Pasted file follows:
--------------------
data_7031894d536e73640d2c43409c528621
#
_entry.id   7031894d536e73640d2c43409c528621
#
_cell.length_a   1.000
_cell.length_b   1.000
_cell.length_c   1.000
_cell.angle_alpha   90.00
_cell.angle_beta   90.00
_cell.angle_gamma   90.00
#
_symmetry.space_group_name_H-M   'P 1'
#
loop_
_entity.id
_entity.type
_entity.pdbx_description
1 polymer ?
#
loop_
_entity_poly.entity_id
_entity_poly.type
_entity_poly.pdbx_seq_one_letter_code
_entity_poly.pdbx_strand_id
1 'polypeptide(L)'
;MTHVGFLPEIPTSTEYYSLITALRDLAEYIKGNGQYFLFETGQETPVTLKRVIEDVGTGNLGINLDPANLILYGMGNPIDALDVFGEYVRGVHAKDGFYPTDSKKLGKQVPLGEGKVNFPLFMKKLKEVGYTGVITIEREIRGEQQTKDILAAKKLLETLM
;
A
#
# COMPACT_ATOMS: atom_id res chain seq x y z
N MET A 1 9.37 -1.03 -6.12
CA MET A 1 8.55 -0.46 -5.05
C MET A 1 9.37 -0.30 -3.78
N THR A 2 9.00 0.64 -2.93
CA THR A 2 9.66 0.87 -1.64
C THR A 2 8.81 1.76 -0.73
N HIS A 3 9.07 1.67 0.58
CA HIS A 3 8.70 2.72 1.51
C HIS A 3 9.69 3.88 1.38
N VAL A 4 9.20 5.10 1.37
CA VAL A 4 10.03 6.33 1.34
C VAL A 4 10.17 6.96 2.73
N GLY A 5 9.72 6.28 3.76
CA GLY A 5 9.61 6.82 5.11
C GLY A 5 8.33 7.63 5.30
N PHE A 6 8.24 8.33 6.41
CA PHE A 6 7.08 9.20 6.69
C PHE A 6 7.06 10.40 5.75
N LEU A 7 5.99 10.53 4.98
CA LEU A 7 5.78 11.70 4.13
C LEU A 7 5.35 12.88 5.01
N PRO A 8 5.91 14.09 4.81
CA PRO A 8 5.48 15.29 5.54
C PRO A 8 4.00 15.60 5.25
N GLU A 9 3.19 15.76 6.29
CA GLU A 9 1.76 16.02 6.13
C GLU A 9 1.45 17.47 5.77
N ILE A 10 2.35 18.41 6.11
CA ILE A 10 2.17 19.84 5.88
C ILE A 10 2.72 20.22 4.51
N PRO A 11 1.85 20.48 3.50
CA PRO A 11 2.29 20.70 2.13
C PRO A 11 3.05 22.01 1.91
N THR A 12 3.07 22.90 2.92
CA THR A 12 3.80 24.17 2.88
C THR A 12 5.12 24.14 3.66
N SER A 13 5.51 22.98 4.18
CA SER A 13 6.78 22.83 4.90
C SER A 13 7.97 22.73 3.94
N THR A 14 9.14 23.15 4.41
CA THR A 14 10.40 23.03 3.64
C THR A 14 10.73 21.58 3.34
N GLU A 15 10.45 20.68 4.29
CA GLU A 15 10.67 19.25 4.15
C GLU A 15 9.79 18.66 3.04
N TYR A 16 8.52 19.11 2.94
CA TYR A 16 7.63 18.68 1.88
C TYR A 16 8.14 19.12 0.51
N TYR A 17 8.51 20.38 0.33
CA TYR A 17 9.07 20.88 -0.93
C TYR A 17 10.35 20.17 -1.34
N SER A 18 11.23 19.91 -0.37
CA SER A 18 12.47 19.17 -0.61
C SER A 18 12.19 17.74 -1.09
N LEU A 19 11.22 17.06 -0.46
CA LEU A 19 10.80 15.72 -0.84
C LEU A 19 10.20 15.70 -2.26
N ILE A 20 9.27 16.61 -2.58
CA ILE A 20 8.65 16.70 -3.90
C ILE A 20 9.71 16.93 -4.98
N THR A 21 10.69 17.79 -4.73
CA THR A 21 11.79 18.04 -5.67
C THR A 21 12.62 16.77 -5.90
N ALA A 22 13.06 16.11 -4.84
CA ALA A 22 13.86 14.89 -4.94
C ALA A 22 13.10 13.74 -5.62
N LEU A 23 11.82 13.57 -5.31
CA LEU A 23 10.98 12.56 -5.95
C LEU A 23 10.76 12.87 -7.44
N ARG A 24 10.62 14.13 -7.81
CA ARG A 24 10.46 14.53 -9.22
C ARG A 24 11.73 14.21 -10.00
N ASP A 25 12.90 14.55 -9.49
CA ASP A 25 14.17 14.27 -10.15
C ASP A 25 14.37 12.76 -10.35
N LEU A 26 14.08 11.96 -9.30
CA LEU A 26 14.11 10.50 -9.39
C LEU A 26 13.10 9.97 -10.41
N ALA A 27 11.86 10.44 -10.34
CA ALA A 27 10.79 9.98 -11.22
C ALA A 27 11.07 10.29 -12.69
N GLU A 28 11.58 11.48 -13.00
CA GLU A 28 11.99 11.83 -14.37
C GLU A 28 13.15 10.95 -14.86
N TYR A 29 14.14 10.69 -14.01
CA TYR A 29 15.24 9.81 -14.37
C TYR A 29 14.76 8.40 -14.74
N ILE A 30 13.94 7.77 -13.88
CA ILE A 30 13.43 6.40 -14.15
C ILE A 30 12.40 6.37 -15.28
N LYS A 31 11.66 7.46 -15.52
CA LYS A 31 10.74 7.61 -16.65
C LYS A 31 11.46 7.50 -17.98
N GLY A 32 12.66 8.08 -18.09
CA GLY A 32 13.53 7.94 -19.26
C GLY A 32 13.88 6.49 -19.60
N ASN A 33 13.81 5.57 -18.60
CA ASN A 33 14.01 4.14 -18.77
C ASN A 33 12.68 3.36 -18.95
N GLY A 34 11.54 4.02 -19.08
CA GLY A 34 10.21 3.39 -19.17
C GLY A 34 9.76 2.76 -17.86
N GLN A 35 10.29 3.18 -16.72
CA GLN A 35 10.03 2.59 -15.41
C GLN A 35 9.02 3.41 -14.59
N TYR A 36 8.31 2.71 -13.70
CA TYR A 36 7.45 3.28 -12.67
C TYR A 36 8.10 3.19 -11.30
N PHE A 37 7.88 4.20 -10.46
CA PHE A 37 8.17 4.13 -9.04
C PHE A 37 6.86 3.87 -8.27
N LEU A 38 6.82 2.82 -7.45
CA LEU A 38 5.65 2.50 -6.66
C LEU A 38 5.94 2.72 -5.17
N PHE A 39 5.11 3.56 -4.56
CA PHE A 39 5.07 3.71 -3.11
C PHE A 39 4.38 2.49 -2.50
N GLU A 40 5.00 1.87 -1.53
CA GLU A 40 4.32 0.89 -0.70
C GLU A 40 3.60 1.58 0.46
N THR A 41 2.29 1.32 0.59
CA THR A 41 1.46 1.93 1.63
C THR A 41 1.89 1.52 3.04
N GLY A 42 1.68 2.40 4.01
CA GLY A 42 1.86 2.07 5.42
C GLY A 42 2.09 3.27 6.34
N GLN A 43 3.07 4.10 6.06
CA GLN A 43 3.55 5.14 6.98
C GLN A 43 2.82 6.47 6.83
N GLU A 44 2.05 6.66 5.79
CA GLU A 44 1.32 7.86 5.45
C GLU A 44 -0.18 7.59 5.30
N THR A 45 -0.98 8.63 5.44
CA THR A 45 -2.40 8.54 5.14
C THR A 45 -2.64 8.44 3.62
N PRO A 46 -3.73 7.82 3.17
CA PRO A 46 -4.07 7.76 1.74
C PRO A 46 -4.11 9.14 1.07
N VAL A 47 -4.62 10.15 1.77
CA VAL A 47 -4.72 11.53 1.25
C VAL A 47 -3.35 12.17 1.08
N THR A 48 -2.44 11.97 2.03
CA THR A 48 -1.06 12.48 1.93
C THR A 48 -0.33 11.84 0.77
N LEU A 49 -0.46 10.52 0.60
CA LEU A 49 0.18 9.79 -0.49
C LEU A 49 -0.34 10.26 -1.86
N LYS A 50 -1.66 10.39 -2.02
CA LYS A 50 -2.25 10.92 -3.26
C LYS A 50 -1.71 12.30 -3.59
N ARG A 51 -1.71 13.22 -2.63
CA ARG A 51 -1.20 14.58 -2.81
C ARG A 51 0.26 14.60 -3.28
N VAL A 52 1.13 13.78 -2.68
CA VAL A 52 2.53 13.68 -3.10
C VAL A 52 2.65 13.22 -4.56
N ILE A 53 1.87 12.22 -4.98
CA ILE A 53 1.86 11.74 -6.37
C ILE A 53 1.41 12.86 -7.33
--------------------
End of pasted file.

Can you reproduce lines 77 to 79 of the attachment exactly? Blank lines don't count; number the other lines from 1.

CA TYR A 16 7.63 18.68 1.88
C TYR A 16 8.14 19.12 0.51
N TYR A 17 8.51 20.38 0.33